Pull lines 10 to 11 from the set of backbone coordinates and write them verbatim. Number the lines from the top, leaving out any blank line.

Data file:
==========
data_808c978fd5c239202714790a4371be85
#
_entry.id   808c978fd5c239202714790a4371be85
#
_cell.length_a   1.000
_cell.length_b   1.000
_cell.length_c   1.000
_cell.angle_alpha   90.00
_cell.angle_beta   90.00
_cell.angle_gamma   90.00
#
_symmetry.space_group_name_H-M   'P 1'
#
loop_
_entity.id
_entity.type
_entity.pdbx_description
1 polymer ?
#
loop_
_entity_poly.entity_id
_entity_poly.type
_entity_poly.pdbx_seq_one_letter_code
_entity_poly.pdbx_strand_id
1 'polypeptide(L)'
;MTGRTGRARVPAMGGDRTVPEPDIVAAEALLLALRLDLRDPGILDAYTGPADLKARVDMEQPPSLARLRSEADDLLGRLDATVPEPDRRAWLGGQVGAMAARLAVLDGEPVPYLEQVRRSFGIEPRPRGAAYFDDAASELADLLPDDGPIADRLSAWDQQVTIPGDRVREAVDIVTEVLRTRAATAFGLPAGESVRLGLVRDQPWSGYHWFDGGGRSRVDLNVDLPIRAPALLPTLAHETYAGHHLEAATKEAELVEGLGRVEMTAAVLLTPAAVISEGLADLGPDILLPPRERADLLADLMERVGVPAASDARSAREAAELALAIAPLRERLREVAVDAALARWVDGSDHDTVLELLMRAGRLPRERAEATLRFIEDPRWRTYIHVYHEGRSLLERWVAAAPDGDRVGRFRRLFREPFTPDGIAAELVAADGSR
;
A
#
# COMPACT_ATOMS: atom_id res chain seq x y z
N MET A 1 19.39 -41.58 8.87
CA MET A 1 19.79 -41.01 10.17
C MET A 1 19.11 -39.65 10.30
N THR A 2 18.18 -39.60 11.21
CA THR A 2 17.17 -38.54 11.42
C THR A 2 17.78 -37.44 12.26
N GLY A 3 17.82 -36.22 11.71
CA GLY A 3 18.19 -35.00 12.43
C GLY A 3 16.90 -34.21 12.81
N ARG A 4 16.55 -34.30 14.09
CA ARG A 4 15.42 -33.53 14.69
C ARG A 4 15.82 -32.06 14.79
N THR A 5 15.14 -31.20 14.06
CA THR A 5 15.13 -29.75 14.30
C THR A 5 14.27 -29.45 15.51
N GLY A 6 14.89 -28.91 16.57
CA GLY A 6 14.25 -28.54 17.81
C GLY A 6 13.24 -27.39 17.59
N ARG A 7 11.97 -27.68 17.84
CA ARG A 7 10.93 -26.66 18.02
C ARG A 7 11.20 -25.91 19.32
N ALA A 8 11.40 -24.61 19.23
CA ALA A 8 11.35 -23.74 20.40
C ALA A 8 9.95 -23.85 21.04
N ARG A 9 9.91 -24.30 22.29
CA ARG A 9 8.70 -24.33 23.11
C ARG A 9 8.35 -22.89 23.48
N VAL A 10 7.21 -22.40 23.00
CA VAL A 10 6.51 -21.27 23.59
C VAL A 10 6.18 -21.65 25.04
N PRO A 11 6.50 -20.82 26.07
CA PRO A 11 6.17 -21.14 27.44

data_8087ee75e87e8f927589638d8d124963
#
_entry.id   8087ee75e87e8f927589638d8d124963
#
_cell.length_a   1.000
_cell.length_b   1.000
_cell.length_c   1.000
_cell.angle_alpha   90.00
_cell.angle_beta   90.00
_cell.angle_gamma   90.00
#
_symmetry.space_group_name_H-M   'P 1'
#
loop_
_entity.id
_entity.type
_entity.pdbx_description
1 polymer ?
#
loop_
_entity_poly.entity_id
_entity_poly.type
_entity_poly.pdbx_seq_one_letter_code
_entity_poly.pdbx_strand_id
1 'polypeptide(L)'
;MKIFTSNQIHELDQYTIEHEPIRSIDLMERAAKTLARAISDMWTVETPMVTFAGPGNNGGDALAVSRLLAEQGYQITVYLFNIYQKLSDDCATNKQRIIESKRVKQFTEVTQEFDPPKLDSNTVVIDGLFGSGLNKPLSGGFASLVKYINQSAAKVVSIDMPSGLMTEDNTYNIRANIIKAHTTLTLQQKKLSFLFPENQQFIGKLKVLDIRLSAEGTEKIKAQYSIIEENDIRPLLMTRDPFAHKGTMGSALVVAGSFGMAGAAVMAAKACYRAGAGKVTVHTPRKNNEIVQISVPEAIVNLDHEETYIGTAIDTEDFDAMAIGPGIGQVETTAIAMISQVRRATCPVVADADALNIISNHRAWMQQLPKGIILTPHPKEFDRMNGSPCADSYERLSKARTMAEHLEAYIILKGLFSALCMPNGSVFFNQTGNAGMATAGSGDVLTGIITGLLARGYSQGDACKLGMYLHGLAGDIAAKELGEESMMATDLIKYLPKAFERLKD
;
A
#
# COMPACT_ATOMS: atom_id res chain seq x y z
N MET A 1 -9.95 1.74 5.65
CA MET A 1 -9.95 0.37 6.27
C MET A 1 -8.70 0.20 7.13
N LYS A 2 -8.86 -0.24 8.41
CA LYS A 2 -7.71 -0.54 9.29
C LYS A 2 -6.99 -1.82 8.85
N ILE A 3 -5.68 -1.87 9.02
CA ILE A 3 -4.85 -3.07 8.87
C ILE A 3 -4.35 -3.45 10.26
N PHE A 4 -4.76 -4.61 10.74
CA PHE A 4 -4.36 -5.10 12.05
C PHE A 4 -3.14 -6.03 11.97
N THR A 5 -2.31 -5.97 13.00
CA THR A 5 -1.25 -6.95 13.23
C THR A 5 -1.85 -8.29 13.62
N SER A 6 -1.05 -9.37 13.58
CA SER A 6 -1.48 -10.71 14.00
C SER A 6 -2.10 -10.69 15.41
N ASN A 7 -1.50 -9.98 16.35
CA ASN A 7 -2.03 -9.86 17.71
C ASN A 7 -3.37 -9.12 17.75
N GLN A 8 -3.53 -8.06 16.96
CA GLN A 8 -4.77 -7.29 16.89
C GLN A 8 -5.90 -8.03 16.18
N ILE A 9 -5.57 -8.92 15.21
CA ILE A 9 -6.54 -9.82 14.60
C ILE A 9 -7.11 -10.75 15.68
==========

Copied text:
_cell.angle_gamma   90.00
#